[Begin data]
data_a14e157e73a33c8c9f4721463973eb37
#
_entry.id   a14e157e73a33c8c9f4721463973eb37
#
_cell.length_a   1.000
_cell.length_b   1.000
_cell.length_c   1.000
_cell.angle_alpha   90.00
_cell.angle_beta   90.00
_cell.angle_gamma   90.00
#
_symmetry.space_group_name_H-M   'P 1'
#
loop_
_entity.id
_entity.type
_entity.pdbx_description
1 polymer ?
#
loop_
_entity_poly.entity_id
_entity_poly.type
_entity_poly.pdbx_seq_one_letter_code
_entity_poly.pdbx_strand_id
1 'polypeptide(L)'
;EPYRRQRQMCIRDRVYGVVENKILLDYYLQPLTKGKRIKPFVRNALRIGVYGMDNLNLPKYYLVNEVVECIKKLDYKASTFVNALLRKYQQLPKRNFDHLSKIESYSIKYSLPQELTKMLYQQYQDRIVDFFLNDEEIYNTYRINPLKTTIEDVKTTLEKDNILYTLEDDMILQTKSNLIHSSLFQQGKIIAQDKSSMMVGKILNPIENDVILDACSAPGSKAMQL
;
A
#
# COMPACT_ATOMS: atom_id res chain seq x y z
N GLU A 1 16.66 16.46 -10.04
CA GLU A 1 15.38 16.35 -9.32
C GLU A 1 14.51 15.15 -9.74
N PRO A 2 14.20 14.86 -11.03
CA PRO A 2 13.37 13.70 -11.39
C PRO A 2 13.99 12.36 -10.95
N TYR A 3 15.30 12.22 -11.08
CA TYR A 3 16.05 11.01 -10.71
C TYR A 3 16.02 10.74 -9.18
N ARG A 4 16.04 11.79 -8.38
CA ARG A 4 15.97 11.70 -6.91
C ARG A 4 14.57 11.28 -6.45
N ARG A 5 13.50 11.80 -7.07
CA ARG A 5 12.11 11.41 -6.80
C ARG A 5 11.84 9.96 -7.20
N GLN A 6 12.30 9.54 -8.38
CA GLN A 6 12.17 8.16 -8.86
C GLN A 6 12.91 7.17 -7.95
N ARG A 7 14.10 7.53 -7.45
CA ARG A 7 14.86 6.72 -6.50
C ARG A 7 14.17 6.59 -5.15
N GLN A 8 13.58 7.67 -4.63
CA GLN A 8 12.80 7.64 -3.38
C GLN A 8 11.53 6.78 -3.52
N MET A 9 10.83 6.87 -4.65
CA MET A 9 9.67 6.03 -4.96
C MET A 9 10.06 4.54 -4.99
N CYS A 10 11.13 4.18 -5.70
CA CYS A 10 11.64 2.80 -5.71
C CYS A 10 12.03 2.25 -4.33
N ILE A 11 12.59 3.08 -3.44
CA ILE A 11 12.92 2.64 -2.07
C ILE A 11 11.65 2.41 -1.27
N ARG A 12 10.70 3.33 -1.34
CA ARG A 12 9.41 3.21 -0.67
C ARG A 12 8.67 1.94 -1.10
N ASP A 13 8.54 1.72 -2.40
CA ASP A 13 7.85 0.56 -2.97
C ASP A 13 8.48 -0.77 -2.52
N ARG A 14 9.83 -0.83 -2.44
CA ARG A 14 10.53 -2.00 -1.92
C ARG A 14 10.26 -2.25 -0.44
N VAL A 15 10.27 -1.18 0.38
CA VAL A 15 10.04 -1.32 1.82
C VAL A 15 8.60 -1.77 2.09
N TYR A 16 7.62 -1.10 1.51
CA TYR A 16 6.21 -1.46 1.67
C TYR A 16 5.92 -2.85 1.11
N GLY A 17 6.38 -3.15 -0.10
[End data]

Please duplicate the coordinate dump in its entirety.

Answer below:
data_a14e157e73a33c8c9f4721463973eb37
#
_entry.id   a14e157e73a33c8c9f4721463973eb37
#
_cell.length_a   1.000
_cell.length_b   1.000
_cell.length_c   1.000
_cell.angle_alpha   90.00
_cell.angle_beta   90.00
_cell.angle_gamma   90.00
#
_symmetry.space_group_name_H-M   'P 1'
#
loop_
_entity.id
_entity.type
_entity.pdbx_description
1 polymer ?
#
loop_
_entity_poly.entity_id
_entity_poly.type
_entity_poly.pdbx_seq_one_letter_code
_entity_poly.pdbx_strand_id
1 'polypeptide(L)'
;EPYRRQRQMCIRDRVYGVVENKILLDYYLQPLTKGKRIKPFVRNALRIGVYGMDNLNLPKYYLVNEVVECIKKLDYKASTFVNALLRKYQQLPKRNFDHLSKIESYSIKYSLPQELTKMLYQQYQDRIVDFFLNDEEIYNTYRINPLKTTIEDVKTTLEKDNILYTLEDDMILQTKSNLIHSSLFQQGKIIAQDKSSMMVGKILNPIENDVILDACSAPGSKAMQL
;
A
#
# COMPACT_ATOMS: atom_id res chain seq x y z
N GLU A 1 16.66 16.46 -10.04
CA GLU A 1 15.38 16.35 -9.32
C GLU A 1 14.51 15.15 -9.74
N PRO A 2 14.20 14.86 -11.03
CA PRO A 2 13.37 13.70 -11.39
C PRO A 2 13.99 12.36 -10.95
N TYR A 3 15.30 12.22 -11.08
CA TYR A 3 16.05 11.01 -10.71
C TYR A 3 16.02 10.74 -9.18
N ARG A 4 16.04 11.79 -8.38
CA ARG A 4 15.97 11.70 -6.91
C ARG A 4 14.57 11.28 -6.45
N ARG A 5 13.50 11.80 -7.07
CA ARG A 5 12.11 11.41 -6.80
C ARG A 5 11.84 9.96 -7.20
N GLN A 6 12.30 9.54 -8.38
CA GLN A 6 12.17 8.16 -8.86
C GLN A 6 12.91 7.17 -7.95
N ARG A 7 14.10 7.53 -7.45
CA ARG A 7 14.86 6.72 -6.50
C ARG A 7 14.17 6.59 -5.15
N GLN A 8 13.58 7.67 -4.63
CA GLN A 8 12.80 7.64 -3.38
C GLN A 8 11.53 6.78 -3.52
N MET A 9 10.83 6.87 -4.65
CA MET A 9 9.67 6.03 -4.96
C MET A 9 10.06 4.54 -4.99
N CYS A 10 11.13 4.18 -5.70
CA CYS A 10 11.64 2.80 -5.71
C CYS A 10 12.03 2.25 -4.33
N ILE A 11 12.59 3.08 -3.44
CA ILE A 11 12.92 2.64 -2.07
C ILE A 11 11.65 2.41 -1.27
N ARG A 12 10.70 3.33 -1.34
CA ARG A 12 9.41 3.21 -0.67
C ARG A 12 8.67 1.94 -1.10
N ASP A 13 8.54 1.72 -2.40
CA ASP A 13 7.85 0.56 -2.97
C ASP A 13 8.48 -0.77 -2.52
N ARG A 14 9.83 -0.83 -2.44
CA ARG A 14 10.53 -2.00 -1.92
C ARG A 14 10.26 -2.25 -0.44
N VAL A 15 10.27 -1.18 0.38
CA VAL A 15 10.04 -1.32 1.82
C VAL A 15 8.60 -1.77 2.09
N TYR A 16 7.62 -1.10 1.51
CA TYR A 16 6.21 -1.46 1.67
C TYR A 16 5.92 -2.85 1.11
N GLY A 17 6.38 -3.15 -0.10